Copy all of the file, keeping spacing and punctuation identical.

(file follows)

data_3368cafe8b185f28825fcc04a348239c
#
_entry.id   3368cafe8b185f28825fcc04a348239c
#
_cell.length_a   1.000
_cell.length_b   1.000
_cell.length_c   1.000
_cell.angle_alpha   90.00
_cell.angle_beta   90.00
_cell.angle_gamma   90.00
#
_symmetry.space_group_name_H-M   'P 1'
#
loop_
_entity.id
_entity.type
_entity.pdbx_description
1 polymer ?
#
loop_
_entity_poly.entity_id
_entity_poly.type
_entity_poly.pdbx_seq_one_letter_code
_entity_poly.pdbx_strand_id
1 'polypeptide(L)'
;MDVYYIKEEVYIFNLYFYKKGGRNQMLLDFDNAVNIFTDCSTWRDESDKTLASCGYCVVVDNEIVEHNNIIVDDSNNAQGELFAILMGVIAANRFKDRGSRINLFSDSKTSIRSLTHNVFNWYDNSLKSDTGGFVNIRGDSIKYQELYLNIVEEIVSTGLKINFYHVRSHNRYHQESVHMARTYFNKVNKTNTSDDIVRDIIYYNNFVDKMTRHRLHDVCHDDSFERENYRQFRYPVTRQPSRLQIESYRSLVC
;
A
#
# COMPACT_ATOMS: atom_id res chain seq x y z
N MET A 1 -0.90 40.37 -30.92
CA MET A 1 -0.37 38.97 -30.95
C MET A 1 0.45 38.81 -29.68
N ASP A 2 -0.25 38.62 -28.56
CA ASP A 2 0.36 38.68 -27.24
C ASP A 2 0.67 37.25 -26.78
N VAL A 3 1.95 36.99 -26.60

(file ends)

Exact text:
data_3368cafe8b185f28825fcc04a348239c
#
_entry.id   3368cafe8b185f28825fcc04a348239c
#
_cell.length_a   1.000
_cell.length_b   1.000
_cell.length_c   1.000
_cell.angle_alpha   90.00
_cell.angle_beta   90.00
_cell.angle_gamma   90.00
#
_symmetry.space_group_name_H-M   'P 1'
#
loop_
_entity.id
_entity.type
_entity.pdbx_description
1 polymer ?
#
loop_
_entity_poly.entity_id
_entity_poly.type
_entity_poly.pdbx_seq_one_letter_code
_entity_poly.pdbx_strand_id
1 'polypeptide(L)'
;MDVYYIKEEVYIFNLYFYKKGGRNQMLLDFDNAVNIFTDCSTWRDESDKTLASCGYCVVVDNEIVEHNNIIVDDSNNAQGELFAILMGVIAANRFKDRGSRINLFSDSKTSIRSLTHNVFNWYDNSLKSDTGGFVNIRGDSIKYQELYLNIVEEIVSTGLKINFYHVRSHNRYHQESVHMARTYFNKVNKTNTSDDIVRDIIYYNNFVDKMTRHRLHDVCHDDSFERENYRQFRYPVTRQPSRLQIESYRSLVC
;
A
#
# COMPACT_ATOMS: atom_id res chain seq x y z
N MET A 1 -0.90 40.37 -30.92
CA MET A 1 -0.37 38.97 -30.95
C MET A 1 0.45 38.81 -29.68
N ASP A 2 -0.25 38.62 -28.56
CA ASP A 2 0.36 38.68 -27.24
C ASP A 2 0.67 37.25 -26.78
N VAL A 3 1.95 36.99 -26.60